Some urban parishes were saved in the 1980s by the migration of Latino Catholics; but the flight of second-generation European families has had in irreversible impact. In major cities coast-to-coast, urban Catholic parishes are still merging or closing altogether.
This five-decades long contraction has been amazing to watch, especially because in the past three decades American Catholics have become so very, very Christian: which seems to mean imposing religious beliefs via law instead of behaving towards fellow human beings in a Christ-like manner. One no longer needs to go to church or belong to a parish to be an American Catholic, one just needs to attend a tea party, own a gun, and suffer the mantle of constitutionality.
OLPH Basilica, Mission Church.
Laura Bill, 2013
A few years ago, commemorative paving bricks were sold in the rectory garden to raise money. When I had the chance to finally visit the garden and see the brick purchased in my mother's memory, I was saddened to see how few bricks were there. This parish was huge, there were a hundred kids in each grade at the school, every year, for decades. We got great educations for very short money. I was shocked at how few participated in that campaign. I mean, I am a wacky leftist and I don't go around talking about Christian values, but I see the importance of this institution in my life and the lives of so many others. This is an important site, an important part of Boston history. I don't recall what was done with the money from the paving bricks, but I doubt the campaign left the bank accounts swollen.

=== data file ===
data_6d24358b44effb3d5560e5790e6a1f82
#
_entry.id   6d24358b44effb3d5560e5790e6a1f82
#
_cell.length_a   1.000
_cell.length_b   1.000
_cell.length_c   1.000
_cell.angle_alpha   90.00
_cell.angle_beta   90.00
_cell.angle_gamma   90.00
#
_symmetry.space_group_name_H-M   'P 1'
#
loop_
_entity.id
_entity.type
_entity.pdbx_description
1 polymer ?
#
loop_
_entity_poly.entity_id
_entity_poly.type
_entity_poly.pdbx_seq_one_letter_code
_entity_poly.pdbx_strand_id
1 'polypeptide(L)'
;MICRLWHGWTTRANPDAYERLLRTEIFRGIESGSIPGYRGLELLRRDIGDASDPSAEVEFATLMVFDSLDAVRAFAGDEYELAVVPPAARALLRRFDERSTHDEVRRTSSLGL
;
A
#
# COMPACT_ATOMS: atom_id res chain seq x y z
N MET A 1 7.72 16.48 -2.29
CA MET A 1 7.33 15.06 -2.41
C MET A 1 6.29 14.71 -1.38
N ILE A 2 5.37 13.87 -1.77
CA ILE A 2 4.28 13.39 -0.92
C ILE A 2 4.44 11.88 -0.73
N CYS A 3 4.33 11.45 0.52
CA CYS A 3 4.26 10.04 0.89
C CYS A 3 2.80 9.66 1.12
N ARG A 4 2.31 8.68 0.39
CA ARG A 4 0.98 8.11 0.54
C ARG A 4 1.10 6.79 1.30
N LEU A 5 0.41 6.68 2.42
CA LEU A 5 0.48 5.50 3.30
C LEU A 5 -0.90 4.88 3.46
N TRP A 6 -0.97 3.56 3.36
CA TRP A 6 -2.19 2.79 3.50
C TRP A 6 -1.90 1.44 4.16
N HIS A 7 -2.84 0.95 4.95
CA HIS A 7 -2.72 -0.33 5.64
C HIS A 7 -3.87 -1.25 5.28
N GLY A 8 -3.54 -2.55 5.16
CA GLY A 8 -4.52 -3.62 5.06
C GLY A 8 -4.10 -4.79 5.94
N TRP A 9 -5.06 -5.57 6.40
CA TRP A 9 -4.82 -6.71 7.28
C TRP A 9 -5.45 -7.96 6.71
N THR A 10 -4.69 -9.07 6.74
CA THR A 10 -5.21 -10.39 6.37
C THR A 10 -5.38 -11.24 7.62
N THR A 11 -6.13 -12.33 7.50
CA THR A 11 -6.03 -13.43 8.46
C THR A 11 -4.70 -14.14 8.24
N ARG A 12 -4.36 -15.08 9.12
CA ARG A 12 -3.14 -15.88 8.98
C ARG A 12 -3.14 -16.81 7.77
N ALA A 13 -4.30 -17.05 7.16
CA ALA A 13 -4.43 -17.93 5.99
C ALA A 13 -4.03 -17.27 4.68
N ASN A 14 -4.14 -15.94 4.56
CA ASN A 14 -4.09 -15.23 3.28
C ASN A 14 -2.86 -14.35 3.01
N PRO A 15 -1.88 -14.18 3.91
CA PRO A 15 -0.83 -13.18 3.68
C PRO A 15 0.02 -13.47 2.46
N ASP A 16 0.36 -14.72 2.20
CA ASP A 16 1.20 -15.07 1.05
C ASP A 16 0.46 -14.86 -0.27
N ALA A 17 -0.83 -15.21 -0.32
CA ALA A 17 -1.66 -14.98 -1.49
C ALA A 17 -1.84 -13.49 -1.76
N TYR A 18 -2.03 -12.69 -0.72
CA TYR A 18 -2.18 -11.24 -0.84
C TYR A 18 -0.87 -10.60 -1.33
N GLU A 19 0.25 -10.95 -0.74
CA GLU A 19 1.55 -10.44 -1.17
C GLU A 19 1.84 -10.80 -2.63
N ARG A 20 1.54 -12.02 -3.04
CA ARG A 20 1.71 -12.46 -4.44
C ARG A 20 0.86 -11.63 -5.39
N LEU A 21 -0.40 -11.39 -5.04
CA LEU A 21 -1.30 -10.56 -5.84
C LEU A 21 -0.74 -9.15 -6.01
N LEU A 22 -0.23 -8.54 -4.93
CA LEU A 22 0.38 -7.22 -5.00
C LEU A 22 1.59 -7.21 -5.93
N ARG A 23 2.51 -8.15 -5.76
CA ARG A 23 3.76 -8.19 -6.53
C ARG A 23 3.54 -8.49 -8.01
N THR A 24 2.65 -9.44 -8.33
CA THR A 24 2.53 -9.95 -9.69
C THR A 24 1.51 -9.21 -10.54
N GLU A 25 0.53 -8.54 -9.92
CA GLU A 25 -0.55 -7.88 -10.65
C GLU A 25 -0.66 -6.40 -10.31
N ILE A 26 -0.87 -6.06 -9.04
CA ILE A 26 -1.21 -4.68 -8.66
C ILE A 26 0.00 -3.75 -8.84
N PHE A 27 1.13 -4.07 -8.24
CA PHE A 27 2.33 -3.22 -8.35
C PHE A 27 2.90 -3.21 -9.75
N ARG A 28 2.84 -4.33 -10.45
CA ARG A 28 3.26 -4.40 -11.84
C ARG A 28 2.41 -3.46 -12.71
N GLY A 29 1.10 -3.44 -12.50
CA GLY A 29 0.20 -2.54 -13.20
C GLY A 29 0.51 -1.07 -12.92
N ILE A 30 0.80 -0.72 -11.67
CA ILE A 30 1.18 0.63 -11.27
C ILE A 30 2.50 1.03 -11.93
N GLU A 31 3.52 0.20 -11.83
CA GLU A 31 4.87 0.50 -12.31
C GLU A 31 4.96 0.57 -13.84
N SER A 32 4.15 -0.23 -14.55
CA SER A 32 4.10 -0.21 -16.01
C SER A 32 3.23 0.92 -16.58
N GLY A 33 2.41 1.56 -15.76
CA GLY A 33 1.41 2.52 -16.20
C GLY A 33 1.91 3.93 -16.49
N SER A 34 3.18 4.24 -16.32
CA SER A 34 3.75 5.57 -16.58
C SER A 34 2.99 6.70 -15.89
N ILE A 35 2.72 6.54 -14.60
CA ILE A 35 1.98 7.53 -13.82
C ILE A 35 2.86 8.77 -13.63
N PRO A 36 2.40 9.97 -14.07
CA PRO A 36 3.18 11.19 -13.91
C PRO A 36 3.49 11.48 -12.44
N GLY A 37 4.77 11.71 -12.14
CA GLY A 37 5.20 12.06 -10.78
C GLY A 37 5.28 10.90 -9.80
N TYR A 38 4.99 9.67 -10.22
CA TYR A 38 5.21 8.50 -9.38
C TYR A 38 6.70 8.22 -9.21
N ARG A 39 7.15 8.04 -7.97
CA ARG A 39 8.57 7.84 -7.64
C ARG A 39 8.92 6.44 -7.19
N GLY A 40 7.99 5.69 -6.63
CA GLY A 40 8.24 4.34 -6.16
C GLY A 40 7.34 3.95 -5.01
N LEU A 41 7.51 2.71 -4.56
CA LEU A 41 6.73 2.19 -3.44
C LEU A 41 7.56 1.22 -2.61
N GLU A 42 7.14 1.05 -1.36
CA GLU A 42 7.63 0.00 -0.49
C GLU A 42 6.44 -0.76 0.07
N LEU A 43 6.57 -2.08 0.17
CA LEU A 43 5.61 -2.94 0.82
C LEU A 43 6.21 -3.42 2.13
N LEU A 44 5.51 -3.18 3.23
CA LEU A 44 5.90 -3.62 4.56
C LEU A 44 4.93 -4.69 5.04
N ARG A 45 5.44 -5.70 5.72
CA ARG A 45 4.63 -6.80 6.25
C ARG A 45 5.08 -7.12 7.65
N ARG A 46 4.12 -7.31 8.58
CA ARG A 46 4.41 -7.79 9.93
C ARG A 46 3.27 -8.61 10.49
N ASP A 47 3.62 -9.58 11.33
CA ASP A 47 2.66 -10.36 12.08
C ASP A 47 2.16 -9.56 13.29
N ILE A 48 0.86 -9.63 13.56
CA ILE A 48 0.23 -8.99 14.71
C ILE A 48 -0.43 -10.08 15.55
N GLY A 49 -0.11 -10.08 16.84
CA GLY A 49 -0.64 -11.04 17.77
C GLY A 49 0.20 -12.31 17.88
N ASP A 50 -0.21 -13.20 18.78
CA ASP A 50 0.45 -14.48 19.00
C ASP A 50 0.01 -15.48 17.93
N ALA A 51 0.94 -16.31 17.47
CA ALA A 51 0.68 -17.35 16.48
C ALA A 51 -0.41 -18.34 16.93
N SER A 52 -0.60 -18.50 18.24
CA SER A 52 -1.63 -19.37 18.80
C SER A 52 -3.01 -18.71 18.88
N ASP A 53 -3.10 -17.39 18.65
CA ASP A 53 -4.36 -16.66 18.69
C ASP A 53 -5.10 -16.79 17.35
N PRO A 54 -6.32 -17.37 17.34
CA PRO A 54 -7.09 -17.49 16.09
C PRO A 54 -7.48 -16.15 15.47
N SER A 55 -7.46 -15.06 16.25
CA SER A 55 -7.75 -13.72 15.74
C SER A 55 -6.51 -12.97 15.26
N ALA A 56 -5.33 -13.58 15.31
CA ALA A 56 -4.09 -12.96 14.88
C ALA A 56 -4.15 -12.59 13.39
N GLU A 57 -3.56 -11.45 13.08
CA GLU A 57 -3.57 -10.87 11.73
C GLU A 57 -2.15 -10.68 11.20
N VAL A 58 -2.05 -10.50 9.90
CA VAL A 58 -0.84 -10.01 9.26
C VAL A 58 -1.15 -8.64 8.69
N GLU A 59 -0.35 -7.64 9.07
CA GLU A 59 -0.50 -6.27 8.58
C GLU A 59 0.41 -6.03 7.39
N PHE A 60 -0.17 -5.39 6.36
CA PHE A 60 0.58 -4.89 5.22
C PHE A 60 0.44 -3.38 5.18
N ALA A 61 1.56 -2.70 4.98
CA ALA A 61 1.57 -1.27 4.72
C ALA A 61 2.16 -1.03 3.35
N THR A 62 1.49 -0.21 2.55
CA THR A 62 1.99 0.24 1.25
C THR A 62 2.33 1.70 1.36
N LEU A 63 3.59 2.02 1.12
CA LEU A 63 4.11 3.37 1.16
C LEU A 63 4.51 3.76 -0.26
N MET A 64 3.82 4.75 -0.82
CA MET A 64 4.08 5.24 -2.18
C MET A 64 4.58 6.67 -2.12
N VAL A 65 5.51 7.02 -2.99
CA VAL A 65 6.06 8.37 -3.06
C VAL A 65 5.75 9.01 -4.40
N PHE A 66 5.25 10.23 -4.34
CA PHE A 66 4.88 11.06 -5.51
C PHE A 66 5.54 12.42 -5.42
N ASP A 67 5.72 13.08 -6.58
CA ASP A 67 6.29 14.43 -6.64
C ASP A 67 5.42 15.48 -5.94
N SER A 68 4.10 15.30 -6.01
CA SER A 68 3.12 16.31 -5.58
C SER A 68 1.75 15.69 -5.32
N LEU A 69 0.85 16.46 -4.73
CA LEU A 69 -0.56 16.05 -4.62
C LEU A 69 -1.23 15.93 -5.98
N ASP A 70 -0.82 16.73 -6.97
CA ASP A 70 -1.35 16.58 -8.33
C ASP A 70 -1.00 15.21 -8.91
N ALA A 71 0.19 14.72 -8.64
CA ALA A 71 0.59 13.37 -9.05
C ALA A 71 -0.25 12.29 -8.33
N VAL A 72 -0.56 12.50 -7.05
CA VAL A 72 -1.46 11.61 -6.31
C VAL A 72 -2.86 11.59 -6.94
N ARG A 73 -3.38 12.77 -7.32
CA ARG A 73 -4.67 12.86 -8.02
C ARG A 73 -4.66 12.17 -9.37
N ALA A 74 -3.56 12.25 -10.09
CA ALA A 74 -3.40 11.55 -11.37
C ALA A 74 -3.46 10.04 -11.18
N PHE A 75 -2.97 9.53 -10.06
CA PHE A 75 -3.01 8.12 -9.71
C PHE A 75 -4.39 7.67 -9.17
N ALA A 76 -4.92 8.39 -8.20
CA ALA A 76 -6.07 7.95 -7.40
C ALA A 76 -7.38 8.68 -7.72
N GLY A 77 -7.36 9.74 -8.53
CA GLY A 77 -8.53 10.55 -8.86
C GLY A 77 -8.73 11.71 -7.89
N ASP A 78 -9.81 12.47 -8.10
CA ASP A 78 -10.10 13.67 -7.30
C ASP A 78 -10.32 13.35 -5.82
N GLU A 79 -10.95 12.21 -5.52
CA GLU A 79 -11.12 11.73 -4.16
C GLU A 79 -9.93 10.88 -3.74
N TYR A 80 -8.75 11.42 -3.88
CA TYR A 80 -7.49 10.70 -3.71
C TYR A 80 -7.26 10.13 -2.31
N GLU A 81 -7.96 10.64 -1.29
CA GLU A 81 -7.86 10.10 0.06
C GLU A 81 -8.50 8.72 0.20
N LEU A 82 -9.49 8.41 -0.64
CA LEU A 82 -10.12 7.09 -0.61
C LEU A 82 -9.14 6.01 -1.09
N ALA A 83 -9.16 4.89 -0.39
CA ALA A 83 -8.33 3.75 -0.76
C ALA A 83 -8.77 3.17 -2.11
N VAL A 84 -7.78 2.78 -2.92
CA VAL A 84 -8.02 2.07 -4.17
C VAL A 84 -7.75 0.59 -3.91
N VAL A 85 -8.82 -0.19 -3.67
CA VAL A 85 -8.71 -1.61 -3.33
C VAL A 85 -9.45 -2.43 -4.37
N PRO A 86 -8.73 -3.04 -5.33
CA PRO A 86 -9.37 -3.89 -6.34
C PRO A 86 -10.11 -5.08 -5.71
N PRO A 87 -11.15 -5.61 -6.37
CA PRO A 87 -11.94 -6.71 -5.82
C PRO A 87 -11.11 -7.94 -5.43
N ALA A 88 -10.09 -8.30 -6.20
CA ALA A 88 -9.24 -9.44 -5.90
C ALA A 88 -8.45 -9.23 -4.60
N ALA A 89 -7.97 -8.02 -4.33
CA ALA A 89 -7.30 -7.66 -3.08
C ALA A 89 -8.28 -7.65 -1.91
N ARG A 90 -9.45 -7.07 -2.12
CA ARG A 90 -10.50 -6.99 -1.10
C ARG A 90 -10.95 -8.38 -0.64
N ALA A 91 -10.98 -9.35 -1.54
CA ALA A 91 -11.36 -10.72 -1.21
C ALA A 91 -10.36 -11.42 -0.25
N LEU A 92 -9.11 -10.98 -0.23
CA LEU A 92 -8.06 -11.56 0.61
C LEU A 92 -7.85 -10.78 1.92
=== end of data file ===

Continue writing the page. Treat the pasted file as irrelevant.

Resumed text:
During the last major renovation of the Basilica in the 1980s, an automated system was put in place, and that appears to be in good working order (but for how long?). The bolts that hold the bells in place require immediate attention to the tune of more than ten thousand dollars (pun intended).
The parish does not have this money, and they need it.
A fundraising campaign is in place. A small donation by a lot of people is just as effective as a large donation by a few people.
If you have the means, a donation would very much help save this important piece of architectural Boston. Even if you do not have or feel a religious, cultural or political affiliation with this project, I ask that you donate here, for me: